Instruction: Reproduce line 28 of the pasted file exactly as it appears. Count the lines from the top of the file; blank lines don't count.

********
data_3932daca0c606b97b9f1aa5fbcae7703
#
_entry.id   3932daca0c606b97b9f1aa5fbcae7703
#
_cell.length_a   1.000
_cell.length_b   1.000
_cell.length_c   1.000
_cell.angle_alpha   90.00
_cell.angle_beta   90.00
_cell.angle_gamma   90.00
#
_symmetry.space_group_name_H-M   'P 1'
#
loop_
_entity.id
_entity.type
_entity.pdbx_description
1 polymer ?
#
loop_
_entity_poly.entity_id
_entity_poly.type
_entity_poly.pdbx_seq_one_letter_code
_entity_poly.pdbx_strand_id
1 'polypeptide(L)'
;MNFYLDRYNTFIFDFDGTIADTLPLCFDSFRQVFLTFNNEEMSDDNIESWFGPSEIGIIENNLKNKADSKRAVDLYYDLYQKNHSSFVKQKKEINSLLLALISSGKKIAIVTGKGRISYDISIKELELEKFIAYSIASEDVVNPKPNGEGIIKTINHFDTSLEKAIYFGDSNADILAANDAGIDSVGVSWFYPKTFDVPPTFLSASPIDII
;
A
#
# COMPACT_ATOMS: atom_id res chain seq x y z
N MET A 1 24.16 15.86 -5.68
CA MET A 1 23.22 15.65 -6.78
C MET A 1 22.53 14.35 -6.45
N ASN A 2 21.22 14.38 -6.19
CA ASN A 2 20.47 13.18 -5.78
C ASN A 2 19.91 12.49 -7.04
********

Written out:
A